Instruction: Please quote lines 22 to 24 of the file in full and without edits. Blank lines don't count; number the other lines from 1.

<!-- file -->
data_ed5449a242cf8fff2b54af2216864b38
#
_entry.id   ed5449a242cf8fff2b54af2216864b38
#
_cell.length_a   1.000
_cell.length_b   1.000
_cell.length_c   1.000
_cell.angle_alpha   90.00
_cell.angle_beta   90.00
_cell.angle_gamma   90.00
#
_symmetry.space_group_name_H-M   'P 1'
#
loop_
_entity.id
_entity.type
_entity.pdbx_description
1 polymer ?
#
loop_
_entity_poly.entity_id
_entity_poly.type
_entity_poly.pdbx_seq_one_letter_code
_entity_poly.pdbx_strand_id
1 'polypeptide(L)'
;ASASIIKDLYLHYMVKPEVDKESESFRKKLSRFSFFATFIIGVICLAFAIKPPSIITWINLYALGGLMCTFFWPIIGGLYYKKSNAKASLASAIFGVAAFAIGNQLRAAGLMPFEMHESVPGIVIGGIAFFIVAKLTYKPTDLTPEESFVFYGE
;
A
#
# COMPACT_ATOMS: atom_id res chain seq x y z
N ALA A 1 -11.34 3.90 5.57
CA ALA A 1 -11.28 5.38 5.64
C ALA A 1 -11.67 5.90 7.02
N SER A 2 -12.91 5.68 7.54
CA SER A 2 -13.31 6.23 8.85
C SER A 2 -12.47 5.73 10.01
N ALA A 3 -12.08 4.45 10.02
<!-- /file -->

_entity_poly.type
_entity_poly.pdbx_seq_one_letter_code
_entity_poly.pdbx_strand_id